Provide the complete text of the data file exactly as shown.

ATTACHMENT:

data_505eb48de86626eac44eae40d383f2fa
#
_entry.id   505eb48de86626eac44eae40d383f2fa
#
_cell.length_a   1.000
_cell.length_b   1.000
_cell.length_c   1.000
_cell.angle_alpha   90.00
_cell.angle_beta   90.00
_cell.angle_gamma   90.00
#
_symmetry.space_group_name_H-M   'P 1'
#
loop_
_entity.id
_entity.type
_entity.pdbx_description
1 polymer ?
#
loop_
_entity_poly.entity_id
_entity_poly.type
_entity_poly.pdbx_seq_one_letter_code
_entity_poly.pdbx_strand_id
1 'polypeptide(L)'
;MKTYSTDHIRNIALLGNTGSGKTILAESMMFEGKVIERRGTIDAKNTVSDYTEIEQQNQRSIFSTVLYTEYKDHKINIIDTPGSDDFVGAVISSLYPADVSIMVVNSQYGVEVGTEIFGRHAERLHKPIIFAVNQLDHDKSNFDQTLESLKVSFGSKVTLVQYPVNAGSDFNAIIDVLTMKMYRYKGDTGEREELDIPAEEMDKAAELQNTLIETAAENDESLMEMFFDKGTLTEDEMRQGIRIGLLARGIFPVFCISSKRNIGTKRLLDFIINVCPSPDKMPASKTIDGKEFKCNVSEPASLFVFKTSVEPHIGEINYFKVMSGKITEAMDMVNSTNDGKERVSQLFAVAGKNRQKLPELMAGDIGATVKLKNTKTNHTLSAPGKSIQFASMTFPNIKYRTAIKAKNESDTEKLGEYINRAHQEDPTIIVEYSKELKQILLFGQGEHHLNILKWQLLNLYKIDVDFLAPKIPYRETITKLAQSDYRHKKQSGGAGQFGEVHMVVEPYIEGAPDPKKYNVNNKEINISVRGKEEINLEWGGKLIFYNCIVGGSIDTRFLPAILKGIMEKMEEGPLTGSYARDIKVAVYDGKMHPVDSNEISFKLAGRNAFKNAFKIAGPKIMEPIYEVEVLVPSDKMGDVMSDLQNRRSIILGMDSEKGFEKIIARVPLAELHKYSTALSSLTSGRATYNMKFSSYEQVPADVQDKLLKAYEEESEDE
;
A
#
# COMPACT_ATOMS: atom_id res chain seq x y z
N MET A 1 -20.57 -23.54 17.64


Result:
data_505eb48de86626eac44eae40d383f2fa
#
_entry.id   505eb48de86626eac44eae40d383f2fa
#
_cell.length_a   1.000
_cell.length_b   1.000
_cell.length_c   1.000
_cell.angle_alpha   90.00
_cell.angle_beta   90.00
_cell.angle_gamma   90.00
#
_symmetry.space_group_name_H-M   'P 1'
#
loop_
_entity.id
_entity.type
_entity.pdbx_description
1 polymer ?
#
loop_
_entity_poly.entity_id
_entity_poly.type
_entity_poly.pdbx_seq_one_letter_code
_entity_poly.pdbx_strand_id
1 'polypeptide(L)'
;MKTYSTDHIRNIALLGNTGSGKTILAESMMFEGKVIERRGTIDAKNTVSDYTEIEQQNQRSIFSTVLYTEYKDHKINIIDTPGSDDFVGAVISSLYPADVSIMVVNSQYGVEVGTEIFGRHAERLHKPIIFAVNQLDHDKSNFDQTLESLKVSFGSKVTLVQYPVNAGSDFNAIIDVLTMKMYRYKGDTGEREELDIPAEEMDKAAELQNTLIETAAENDESLMEMFFDKGTLTEDEMRQGIRIGLLARGIFPVFCISSKRNIGTKRLLDFIINVCPSPDKMPASKTIDGKEFKCNVSEPASLFVFKTSVEPHIGEINYFKVMSGKITEAMDMVNSTNDGKERVSQLFAVAGKNRQKLPELMAGDIGATVKLKNTKTNHTLSAPGKSIQFASMTFPNIKYRTAIKAKNESDTEKLGEYINRAHQEDPTIIVEYSKELKQILLFGQGEHHLNILKWQLLNLYKIDVDFLAPKIPYRETITKLAQSDYRHKKQSGGAGQFGEVHMVVEPYIEGAPDPKKYNVNNKEINISVRGKEEINLEWGGKLIFYNCIVGGSIDTRFLPAILKGIMEKMEEGPLTGSYARDIKVAVYDGKMHPVDSNEISFKLAGRNAFKNAFKIAGPKIMEPIYEVEVLVPSDKMGDVMSDLQNRRSIILGMDSEKGFEKIIARVPLAELHKYSTALSSLTSGRATYNMKFSSYEQVPADVQDKLLKAYEEESEDE
;
A
#
# COMPACT_ATOMS: atom_id res chain seq x y z
N MET A 1 -20.57 -23.54 17.64